High-Current Electron Sources

Current Collaborators: A. I. Akinwande (EECS), S. Guerrera (EECS), X. Wang (EECS)

Mainstream commercial electron sources are based on thermionic emission in which electrons are “boiled” off the surface of metals or semiconductors when the thermal energy of the electrons is sufficient to overcome the potential barrier holding the electrons within the material. Even though thermionic cathode technology is quite successful, thermionic-based cathodes require high-vacuum and high-temperature to operate, which results in inefficient power consumption, poor reliability, and portability constraints. The demand for more efficient electron sources has driven the research of cold cathode technologies, particularly field emission. Field emission arrays (FEAs) are potential cold cathodes that could be used in a variety of vacuum micro- and nano-electronic device applications such as field emission displays (FEDs), high frequency amplifiers, gas ionizers, X-ray sources, and multi-electron beam lithography. In the majority of these applications current level, stability, reliability, lifetime, and emission uniformity are the key metrics for cathode performance.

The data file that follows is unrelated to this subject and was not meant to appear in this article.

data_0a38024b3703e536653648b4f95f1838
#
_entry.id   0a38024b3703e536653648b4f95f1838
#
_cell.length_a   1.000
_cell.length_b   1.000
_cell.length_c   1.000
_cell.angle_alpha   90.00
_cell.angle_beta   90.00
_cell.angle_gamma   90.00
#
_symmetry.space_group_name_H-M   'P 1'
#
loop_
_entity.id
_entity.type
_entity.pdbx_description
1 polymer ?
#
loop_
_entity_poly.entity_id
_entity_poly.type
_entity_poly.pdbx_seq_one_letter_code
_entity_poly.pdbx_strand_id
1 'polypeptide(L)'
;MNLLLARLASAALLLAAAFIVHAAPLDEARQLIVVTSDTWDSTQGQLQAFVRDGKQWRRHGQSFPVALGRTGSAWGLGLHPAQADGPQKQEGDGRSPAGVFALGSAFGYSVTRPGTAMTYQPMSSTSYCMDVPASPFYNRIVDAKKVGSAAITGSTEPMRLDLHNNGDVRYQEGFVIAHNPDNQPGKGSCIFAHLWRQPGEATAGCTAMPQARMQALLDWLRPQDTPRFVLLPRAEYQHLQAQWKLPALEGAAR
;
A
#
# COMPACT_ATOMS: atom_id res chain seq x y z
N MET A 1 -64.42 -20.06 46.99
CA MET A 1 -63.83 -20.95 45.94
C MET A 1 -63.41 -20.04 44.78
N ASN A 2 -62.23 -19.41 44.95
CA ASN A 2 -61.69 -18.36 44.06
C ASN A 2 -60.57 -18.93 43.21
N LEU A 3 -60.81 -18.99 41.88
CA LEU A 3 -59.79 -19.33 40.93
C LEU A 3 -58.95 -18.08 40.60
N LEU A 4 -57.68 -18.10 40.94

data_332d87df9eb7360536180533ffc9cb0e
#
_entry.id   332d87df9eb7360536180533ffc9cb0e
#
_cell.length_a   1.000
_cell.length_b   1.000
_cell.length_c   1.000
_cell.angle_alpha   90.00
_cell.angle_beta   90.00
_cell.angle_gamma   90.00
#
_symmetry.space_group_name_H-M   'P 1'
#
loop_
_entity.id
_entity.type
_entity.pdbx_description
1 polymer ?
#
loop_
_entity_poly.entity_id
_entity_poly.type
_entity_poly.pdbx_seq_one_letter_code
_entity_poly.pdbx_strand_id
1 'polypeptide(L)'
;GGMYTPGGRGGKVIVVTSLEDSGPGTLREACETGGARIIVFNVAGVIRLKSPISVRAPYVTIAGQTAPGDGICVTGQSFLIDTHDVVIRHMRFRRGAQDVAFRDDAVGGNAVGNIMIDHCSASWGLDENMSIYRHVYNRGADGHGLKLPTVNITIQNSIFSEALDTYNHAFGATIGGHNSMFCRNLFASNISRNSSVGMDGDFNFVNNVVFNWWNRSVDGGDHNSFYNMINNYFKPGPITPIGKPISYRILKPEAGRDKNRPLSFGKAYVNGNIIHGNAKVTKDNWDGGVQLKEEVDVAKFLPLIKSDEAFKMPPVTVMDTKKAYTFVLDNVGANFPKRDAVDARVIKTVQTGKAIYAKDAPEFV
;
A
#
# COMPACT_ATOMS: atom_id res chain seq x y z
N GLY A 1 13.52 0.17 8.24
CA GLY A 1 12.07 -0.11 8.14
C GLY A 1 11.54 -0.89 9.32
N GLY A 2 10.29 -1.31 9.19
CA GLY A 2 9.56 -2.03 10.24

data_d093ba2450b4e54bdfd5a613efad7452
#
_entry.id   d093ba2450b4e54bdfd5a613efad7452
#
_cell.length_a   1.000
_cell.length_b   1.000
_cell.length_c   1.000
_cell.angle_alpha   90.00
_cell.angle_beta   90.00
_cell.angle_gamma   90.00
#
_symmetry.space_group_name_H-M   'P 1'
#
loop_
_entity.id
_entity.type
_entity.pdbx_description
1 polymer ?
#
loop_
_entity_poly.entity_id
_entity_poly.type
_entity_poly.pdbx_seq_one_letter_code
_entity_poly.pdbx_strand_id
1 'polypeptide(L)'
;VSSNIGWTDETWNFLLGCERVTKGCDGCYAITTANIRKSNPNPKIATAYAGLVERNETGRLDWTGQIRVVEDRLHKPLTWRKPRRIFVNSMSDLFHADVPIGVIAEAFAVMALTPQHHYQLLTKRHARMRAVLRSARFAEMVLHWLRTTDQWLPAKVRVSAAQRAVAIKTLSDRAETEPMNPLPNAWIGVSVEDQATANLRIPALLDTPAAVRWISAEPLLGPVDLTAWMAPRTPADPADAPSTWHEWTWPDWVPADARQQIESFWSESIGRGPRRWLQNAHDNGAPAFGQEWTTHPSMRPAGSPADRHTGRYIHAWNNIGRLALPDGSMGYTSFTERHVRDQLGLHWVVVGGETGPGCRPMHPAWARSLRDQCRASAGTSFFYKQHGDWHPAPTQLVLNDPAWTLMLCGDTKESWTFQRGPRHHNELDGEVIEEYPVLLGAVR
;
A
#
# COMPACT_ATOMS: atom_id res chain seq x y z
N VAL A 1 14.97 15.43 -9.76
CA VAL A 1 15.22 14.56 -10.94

FIeld Emission
Fig. 1 Field emission is composed of two physical process, i.e., transport of electrons to the emitting surface, and quantum tunneling of electrons to vacuum due to the narrow width of the potential barrier.

Field emission of electrons from metal or semiconductor surfaces consists of two processes (Fig. 1):

  • Transmission of electrons (quantum tunneling) through the potential barrier that holds electrons within the material (workfunction Φ) when the barrier is deformed by the application of a high electrostatic field
  • Supply of electrons from the bulk of the material to the emitting surface.

Either the transmission process or the supply process could be the limiting step that determines the emission current of the field emitter (FE). Control of the transmission process to produce high uniform current from FEAs has largely been unsuccessful due to the physics of the field emission process. The Fowler-Nordheim (FN) equation relates the current density to the electrostatic field and the work function. IE(VG), i.e., the current emitted from a tip biased at a voltage VG is


where Atip (cm2) is the emitting area of the tip, Φ (eV) is the workfunction of the tip, Elocal(VG) (V/cm) is the local electrostatic field at the emitter tip, AFN = q3/(8πh)  and BFN =  (8π/3)/(√(2m)/qh)where q is the electronic charge, h is Plank’s constant, and m is the electron’s mass, and t(y) and v(y) are the Nordheim elliptic functions where y =  and εo is the electrical permittivity of free space. The Nordheim elliptic functions can be approximated as t(y)= 1.1 and v(y)=0.95-y2. The local electric field is related to the applied voltage VG through Elocal(VG) = β.VG where β (cm-1) is the field factor. Therefore, Eq. 1 can be rewritten as


The field factor β relates the bias voltage to the surface electrostatic field and it is to first order equal to the inverse of the tip radius r. About 3×107 V/cm are needed to field emit electrons.